"Hey Siri" support and possibly wireless charging case alongside AirPower charging mat.
Apple Stops Accepting Returns and Exchanges in Hong Kong Ahead of New iPhones
As an exception to the rule, Apple will still honor exchanges for defective products in Hong Kong at its sole discretion.
Apple didn't provide a reason for the policy change, but it's likely a precautionary move ahead of new iPhone models expected in September. The same policy went into effect in Hong Kong on iPhone 7 launch day last year.
Hong Kong is a hotbed for black market electronics due to the lack of import taxes and duties added to foreign goods purchased, as is the case in neighboring mainland China. Scalpers often attempt to illegally smuggle new iPhones across the border to mainland China to make significant profits.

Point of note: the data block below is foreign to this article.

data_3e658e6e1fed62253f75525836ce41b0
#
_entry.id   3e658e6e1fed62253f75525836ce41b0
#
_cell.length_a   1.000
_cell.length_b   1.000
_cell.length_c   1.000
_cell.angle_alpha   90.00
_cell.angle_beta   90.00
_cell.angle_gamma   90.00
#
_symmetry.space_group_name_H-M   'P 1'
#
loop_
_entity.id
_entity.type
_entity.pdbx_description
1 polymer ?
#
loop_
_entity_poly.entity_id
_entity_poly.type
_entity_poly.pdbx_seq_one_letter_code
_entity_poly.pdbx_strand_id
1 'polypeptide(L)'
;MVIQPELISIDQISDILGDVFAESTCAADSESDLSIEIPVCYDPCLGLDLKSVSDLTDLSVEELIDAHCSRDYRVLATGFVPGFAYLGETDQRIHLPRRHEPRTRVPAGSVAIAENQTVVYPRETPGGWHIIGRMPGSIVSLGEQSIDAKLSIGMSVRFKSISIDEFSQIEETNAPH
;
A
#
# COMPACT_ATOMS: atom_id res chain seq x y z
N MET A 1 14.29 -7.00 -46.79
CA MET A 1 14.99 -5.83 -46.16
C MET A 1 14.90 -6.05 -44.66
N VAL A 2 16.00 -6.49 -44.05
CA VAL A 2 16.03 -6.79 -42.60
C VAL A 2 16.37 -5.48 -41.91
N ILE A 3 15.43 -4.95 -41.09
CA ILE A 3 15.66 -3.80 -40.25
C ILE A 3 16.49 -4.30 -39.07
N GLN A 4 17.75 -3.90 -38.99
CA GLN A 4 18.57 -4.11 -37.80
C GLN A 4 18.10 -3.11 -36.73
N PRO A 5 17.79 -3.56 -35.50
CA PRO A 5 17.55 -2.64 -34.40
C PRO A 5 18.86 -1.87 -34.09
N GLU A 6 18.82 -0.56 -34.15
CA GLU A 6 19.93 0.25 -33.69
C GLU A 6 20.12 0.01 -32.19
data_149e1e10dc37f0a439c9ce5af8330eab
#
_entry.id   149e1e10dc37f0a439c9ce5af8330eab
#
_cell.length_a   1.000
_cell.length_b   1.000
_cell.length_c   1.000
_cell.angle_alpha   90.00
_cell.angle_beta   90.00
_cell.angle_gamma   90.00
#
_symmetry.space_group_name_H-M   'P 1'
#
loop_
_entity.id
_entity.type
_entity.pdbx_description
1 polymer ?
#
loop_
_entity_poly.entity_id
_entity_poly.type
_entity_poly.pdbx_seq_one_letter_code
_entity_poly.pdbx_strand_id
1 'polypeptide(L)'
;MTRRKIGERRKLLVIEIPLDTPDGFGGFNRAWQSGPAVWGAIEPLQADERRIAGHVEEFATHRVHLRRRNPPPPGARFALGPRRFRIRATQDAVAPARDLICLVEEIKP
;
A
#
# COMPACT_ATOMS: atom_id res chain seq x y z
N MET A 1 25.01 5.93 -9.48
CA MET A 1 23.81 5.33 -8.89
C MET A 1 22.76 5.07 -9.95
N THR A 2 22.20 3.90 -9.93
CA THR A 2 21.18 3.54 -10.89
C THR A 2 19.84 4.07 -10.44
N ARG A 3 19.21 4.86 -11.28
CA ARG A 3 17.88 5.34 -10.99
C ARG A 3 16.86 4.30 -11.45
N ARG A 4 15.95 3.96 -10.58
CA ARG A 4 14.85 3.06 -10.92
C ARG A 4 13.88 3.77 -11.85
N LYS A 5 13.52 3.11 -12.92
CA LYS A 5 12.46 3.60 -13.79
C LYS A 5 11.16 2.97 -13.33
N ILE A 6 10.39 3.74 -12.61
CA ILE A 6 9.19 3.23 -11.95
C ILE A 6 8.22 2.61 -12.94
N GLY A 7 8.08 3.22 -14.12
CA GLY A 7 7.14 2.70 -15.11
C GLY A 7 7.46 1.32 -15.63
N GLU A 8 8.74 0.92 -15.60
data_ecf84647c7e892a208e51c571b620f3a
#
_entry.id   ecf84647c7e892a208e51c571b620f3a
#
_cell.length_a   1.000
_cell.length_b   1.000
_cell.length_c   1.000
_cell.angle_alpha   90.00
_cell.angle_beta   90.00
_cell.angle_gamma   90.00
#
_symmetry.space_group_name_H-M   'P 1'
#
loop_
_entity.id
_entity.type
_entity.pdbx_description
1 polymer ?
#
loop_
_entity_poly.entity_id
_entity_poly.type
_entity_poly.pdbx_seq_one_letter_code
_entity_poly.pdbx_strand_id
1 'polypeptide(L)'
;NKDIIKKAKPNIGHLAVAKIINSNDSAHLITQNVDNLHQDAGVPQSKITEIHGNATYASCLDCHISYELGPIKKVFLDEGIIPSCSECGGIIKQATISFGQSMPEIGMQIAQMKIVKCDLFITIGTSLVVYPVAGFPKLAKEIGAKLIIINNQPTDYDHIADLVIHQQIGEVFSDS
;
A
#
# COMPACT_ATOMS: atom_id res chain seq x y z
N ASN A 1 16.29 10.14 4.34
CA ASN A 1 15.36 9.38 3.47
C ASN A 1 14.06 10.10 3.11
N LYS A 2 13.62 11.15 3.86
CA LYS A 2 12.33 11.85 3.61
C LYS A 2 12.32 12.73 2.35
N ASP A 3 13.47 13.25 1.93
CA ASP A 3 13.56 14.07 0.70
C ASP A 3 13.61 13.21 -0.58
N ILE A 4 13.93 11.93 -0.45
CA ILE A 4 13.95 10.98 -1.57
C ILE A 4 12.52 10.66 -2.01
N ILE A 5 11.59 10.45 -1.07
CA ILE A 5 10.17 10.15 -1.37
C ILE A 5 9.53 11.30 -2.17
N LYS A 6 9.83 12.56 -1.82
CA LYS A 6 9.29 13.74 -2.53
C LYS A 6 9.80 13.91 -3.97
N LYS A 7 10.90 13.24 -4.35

When the iPhone 7 and iPhone 7 Plus launched in Hong Kong last year, for example, the smartphones hit the black market for as much as $15,000 in Hong Kong dollars, which was slightly over $1,900 in U.S. dollars.
Apple's standard return policy in Hong Kong is already stricter than in some other countries. For volume purchases of four products or more, the return window is seven days, and there is a 25 percent restocking fee per unit.
Apple will likely revert back to its standard return policy in Hong Kong at some point, but it didn't specify when.